September is Suicide Prevention Month. Rates of suicide in the United States have risen and suicide continues to be a leading cause of death worldwide. In 2021 alone, 48,183 lives were lost to suicide (CDC Suicide Data and Statistics, 2023). According to the 2022 National Veteran Suicide Prevention Annual Report (the most recent available), “In 2020, adjusting for population age and sex differences, the suicide rate for Veterans was 57.3% greater than for non-Veteran U.S. adults.”
The Rockhill Group recently received Suicide Awareness training in recognition of Suicide Prevention month and that our employee population is comprised of a large percentage of veterans. Facilitating a sense of belonging and connection, in addition to managing stress were identified as key components of suicide prevention.
To manage anxiety in the moment, use the 5-4-3-2-1 method of recruiting your senses to ground you and keep you present. When you’re feeling anxious name five (5) things you can see in your surrounding environment, four (4) things you can feel, three (3) things you can hear, two (2) things you can smell, and one (1) thing you can taste.
Include breathwork as you follow the 5-4-3-2-1 method, and continue breathwork throughout your day, every day, to move your body and mind away from the sympathetic nervous system (fight-or-flight) to the parasympathetic nervous system (homeostatic side of the autonomic nervous system).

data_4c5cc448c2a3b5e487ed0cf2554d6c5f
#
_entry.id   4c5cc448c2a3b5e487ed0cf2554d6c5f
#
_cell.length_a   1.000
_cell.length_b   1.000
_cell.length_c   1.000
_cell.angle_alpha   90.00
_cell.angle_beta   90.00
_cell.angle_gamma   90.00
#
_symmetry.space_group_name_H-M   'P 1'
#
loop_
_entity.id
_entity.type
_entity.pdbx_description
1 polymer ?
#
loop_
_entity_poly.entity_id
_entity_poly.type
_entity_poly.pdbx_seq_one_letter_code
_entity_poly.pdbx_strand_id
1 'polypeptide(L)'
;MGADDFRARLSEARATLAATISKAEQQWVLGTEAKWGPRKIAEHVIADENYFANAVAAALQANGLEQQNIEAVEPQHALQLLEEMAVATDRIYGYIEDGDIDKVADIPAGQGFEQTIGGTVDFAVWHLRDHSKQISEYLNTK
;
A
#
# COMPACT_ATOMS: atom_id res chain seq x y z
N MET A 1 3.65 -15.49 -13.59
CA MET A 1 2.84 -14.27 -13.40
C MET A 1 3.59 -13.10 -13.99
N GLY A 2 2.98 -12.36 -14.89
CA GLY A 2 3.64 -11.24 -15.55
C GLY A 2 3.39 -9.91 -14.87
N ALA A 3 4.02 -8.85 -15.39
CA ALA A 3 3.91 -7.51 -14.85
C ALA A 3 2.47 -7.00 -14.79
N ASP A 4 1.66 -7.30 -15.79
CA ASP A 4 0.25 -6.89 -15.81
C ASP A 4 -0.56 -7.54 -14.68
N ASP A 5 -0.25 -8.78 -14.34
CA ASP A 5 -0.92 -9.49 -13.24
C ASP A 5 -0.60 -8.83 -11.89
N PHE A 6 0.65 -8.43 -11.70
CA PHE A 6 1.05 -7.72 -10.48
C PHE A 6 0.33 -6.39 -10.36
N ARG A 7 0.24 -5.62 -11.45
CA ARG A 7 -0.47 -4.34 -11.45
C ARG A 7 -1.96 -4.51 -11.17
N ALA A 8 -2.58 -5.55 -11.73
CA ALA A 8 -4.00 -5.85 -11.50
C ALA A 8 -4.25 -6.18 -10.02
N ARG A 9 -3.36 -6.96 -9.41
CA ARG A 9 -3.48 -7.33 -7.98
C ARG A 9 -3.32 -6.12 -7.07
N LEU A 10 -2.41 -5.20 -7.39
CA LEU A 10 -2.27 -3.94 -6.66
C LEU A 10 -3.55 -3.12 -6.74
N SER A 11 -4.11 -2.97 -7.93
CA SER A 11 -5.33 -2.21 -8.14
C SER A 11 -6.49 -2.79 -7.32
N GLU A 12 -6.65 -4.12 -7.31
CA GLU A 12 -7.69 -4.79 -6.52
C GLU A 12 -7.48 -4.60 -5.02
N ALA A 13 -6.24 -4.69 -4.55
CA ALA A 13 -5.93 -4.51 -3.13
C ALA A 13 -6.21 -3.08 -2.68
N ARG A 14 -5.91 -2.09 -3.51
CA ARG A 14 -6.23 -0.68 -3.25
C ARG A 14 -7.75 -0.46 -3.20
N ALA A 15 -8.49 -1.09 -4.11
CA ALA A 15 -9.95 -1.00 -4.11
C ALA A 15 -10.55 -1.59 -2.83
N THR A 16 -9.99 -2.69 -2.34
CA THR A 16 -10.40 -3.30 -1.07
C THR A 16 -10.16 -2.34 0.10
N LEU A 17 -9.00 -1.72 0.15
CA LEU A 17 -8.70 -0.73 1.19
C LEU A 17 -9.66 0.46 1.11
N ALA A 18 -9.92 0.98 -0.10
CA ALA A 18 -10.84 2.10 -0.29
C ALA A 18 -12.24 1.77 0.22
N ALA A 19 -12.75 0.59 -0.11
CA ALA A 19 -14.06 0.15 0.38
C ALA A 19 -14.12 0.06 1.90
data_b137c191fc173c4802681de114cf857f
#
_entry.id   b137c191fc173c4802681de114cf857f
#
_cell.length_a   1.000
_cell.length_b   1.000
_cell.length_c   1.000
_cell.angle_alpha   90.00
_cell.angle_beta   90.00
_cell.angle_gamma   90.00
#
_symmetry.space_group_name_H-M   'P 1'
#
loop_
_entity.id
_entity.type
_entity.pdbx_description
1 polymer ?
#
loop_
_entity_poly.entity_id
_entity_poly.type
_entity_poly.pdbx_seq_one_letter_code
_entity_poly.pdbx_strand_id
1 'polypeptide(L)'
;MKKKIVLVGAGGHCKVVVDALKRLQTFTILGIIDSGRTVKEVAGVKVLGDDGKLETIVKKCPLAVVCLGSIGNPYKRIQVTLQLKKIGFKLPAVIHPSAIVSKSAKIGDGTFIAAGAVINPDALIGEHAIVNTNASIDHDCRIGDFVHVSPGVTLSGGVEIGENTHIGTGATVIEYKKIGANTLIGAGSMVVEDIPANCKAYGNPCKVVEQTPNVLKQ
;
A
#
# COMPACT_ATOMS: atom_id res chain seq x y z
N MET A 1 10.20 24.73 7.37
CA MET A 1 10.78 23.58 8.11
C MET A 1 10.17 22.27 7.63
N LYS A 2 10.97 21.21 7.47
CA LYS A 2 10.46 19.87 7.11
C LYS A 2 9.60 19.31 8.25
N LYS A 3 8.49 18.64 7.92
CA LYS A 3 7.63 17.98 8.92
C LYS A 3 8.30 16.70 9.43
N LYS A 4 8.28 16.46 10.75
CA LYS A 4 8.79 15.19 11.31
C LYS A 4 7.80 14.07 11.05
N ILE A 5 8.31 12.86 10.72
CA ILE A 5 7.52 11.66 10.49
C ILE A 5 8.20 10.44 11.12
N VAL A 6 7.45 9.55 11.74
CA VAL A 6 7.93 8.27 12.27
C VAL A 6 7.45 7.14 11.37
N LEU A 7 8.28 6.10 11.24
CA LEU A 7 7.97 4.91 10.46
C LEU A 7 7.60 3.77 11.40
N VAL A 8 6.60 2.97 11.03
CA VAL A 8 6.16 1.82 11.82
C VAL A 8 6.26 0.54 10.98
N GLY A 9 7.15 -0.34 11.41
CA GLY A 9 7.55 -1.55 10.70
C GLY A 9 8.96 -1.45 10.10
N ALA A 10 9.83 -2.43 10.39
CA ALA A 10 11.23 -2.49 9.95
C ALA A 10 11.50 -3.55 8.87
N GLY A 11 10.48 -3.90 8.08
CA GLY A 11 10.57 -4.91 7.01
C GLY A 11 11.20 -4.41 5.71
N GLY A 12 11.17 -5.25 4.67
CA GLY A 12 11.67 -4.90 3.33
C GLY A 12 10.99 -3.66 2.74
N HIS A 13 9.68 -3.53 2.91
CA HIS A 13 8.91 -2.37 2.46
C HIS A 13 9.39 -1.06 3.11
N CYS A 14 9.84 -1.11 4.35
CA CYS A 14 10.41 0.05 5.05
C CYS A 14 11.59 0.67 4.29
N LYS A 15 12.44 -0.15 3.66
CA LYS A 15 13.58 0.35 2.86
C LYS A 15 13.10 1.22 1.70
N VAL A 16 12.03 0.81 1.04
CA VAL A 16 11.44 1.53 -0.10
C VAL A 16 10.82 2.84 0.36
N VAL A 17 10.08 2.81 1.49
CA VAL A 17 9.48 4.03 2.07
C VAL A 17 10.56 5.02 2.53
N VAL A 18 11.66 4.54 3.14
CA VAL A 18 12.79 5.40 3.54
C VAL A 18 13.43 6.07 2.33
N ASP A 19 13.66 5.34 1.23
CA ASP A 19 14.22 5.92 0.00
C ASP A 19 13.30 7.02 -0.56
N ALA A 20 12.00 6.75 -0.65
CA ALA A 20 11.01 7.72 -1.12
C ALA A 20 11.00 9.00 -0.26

Inhale deeply through your nose to activate your immune system, consciously pushing your breath into your chest, belly, sides, and back; and exhale slightly longer to twice as long through your mouth or nose to activate your relaxation response (parasympathetic nervous system), consciously pushing your belly button against your spine and slowly, deliberately pushing your breath up past your diaphragm, lower chest, upper chest, up your throat, and out your nose or your mouth.
Use pauses throughout your day to remind yourself to do your breathwork: three to five rounds of conscious breathwork prior to or after a meeting, when you’re stopped at a red light, waiting in a doctor’s office, on commercial breaks when watching TV, when you get into bed at night, before you get out of bed in the morning.
The more you practice, the more natural this deep breathing will become for you and the less you will be mentally and physically affected by stress factors that cross your path. And, of course, make those connections – call a friend, grab a cup of coffee with a co-worker – and laugh.
Remind yourself and the people in your life that we are all in this together, and together we can do anything and get through anything.